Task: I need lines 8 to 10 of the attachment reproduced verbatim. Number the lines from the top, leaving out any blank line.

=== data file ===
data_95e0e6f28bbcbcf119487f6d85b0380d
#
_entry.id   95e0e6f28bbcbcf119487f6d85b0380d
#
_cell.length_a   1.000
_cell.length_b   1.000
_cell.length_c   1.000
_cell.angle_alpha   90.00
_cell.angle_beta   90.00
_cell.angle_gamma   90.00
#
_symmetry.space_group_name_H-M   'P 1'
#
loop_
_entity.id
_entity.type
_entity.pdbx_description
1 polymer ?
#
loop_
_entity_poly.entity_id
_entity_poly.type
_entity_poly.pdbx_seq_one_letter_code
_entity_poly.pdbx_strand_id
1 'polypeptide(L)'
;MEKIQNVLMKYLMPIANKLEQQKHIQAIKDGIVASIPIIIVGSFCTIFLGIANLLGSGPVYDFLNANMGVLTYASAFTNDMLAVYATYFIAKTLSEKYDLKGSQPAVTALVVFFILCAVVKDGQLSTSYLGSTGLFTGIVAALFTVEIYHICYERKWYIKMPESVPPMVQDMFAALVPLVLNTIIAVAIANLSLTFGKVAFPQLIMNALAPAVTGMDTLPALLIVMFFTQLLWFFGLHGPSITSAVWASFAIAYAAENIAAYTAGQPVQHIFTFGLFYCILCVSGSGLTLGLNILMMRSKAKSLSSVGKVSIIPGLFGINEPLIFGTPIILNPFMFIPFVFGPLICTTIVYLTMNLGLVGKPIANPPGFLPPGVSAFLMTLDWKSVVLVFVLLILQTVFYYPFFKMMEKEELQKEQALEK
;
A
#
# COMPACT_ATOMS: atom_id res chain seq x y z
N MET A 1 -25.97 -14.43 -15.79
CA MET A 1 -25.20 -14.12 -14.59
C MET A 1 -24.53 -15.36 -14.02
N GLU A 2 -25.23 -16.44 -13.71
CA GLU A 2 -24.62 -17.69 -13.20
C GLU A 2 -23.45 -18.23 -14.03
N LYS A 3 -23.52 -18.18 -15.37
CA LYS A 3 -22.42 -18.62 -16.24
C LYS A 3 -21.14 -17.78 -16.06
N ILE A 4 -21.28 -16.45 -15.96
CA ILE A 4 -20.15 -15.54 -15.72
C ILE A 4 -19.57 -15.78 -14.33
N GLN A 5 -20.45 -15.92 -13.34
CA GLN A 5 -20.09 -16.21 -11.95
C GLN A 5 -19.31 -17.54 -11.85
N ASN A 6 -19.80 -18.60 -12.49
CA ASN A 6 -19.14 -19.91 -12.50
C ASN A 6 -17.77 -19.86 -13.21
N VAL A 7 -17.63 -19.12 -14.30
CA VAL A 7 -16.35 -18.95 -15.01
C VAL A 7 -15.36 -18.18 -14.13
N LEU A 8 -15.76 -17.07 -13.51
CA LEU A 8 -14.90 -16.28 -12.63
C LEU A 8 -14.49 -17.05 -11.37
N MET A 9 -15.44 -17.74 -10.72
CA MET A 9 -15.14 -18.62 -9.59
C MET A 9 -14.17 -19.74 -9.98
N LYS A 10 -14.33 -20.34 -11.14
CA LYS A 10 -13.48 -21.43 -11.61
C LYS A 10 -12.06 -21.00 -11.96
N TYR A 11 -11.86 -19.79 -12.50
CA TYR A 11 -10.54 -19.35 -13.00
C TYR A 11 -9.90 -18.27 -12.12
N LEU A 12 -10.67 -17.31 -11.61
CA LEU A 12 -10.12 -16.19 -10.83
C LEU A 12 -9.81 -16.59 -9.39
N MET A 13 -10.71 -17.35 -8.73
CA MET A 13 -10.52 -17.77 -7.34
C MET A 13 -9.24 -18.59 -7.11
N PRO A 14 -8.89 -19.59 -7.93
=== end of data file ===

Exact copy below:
_cell.angle_alpha   90.00
_cell.angle_beta   90.00
_cell.angle_gamma   90.00